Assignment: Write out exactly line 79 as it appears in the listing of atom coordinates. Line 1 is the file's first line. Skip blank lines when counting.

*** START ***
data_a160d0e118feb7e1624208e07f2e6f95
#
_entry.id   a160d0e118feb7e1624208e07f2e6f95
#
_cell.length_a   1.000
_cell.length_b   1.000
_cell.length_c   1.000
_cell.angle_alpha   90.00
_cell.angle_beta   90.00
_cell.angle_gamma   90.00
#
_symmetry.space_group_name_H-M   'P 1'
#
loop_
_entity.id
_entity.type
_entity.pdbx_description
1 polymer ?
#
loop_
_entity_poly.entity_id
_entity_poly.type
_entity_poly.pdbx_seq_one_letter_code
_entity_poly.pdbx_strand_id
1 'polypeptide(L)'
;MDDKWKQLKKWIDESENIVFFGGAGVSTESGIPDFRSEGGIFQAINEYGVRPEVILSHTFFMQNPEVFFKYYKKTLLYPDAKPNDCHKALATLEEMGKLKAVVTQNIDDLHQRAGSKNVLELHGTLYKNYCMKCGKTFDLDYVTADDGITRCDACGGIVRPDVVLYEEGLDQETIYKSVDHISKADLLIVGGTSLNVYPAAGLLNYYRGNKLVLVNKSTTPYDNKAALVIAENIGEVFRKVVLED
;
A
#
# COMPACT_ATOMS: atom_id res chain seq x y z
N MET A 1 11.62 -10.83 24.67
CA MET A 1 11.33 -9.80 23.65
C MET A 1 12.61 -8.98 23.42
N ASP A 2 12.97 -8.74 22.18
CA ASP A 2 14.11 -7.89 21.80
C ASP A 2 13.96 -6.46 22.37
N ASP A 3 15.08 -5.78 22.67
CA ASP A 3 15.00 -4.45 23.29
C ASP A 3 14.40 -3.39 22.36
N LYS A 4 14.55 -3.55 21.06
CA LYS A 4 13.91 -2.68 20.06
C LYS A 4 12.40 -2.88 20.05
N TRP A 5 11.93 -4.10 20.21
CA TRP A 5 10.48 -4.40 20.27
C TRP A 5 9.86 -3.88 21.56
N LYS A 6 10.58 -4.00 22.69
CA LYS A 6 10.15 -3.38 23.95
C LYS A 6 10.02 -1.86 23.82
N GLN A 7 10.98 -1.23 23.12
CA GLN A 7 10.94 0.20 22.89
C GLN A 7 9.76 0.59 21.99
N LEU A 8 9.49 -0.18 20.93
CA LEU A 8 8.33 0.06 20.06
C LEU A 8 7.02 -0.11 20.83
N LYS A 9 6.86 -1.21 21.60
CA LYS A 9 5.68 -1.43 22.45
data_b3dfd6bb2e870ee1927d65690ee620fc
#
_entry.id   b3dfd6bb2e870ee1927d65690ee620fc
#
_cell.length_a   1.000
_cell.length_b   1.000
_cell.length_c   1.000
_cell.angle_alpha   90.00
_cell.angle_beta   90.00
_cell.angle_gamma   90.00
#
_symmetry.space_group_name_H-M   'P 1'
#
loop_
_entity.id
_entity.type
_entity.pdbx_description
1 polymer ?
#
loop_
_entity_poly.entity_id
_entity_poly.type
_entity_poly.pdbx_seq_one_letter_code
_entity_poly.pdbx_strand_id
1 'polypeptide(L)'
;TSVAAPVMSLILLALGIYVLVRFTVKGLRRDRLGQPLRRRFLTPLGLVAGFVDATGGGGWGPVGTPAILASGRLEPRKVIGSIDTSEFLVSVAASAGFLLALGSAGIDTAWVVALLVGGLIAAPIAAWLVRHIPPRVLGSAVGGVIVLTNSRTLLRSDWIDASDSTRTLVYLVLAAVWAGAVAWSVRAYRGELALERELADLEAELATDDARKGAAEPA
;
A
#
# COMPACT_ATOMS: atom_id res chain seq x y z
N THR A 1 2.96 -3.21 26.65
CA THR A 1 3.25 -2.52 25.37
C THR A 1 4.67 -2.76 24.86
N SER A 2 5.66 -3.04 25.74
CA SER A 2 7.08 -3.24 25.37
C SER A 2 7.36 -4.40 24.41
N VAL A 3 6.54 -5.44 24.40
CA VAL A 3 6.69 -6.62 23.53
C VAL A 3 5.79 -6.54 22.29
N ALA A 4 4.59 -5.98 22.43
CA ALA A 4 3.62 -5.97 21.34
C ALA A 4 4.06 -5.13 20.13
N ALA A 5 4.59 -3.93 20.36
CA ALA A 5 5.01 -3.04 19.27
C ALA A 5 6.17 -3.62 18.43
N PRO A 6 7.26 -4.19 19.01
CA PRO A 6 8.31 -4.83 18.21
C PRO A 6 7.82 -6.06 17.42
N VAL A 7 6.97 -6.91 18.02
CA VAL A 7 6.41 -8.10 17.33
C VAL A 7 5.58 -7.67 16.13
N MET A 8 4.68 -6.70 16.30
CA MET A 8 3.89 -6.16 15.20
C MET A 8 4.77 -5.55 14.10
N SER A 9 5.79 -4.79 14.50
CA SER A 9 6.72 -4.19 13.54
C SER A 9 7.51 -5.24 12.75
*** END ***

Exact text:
_entity_poly.pdbx_seq_one_letter_code